Sadiq Khan (Mayor of London):  There are fluctuations, not just in PCSO numbers, but also in DWOs across London because of vacancies and positions not filled.  For the PCSO numbers that I have got, the most recent number I have got is a month out of date, for obvious reasons.  For London, police officer numbers are 29,788.  That is a reduction, by the way, since May 2016 of 1,813, down 6%.  It was 31,601 in May 2016.  Police staff have also gone down, but the PCSOs you referred to, in May 2016 it was 1,566, in November 2018, 1,222.  That is a reduction of 344, a 22% change.  You will be aware one of the reasons for that is the massive cuts made by Government.  We are trying to manage the decline in police officer numbers by the increased monies we have been given from City Hall.


The point I think you are alluding to is some wards do not have their complement.  It was raised yesterday at the London Crime Prevention Board by the four council leaders as well.  The Deputy Commissioner, [Sir] Steve House [QPM], and the Deputy Mayor for Policing and Crime, Sophie Linden, are looking into this issue.  In the south west in particular we have noticed some vacancies for DWOs, putting aside the PCSO point.  We are looking into this in relation to different parts of London.


Caroline Pidgeon MBE AM:  In Streatham there are only two PCSOs.  One of these is on long-term sick leave and so there is just one deployable PCSO to cover four wards.  Is that acceptable?


Sadiq Khan (Mayor of London):  No, it is not.  You will appreciate because of the cuts made over the last eight years, the numbers of PCSOs have gone down.  If I was to give you the difference between 2010 and 2019, the numbers would be even more stark in relation to the difference, a reduction of, I think, 60%-odd.  One of the challenges we have when there are vacancies is filling them as quickly as we can.  If somebody is on long-term sick ‑‑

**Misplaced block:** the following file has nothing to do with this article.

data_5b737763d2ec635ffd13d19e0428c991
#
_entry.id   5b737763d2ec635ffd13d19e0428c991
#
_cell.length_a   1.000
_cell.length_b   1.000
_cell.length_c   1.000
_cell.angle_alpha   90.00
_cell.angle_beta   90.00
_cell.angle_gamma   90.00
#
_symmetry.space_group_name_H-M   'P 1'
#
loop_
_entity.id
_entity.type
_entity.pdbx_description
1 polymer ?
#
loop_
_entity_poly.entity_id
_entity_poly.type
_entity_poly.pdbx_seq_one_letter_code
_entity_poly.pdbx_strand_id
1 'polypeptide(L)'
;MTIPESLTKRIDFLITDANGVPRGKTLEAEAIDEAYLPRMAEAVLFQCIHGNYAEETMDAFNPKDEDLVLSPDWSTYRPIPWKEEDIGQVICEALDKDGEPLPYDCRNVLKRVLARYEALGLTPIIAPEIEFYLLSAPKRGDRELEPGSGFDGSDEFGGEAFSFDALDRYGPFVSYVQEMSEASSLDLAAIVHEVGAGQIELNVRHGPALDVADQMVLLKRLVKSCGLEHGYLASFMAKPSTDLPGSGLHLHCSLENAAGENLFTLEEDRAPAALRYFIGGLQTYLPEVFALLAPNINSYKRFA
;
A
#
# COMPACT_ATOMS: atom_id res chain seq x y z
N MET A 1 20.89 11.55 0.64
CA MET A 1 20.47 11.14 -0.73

Caroline Pidgeon MBE AM:  I appreciate that.


Sadiq Khan (Mayor of London):  ‑‑ it is difficult to pay for a new person to join because then you have to keep your numbers at a certain level for funding reasons.  I would ask you and colleagues to please let us know when you know of these issues.  The Deputy Commissioner [Sir Stephen House QPM] is really keen to be kept abreast of particular issues in particular parts of London.


Caroline Pidgeon MBE AM:  Clearly the numbers you have given are striking, a 22% reduction over that recent six months.  There is clearly a recruitment issue here as well.  When will the next recruitment drive begin so you can fill these posts and also fulfil your mayoral promise?


Sadiq Khan (Mayor of London):  Sorry, do you mean PCSOs or police officers?


Caroline Pidgeon MBE AM:  PCSOs.


Sadiq Khan (Mayor of London):  Let me be quite clear.  On PCSOs, the commitment from me was each ward will continue to have one PCSO.


Caroline Pidgeon MBE AM:  That is not the case and so ‑‑


Sadiq Khan (Mayor of London):  There are 600 wards in London.  There are more than 600 PCSOs.  The issue is not one of the numbers, the issue is making sure each ward has one, and a dedicated PCSO.  Where there is long-term sickness or where there are vacancies, we need to make sure we address that issue.  That is why I am saying please let us know where there is an issue.  Because you can make PCSOs, frankly speaking, redundant and you cannot make police officers redundant, you can see the reason why those numbers are going down more starkly.  As far as police officers are concerned, you will be aware of the numbers we have, record lows, and we are doing what we can to try to fill the massive gap left by central Government.


Caroline Pidgeon MBE AM:  There is no recruitment drive planned?


Sadiq Khan (Mayor of London):  For PCSOs, no.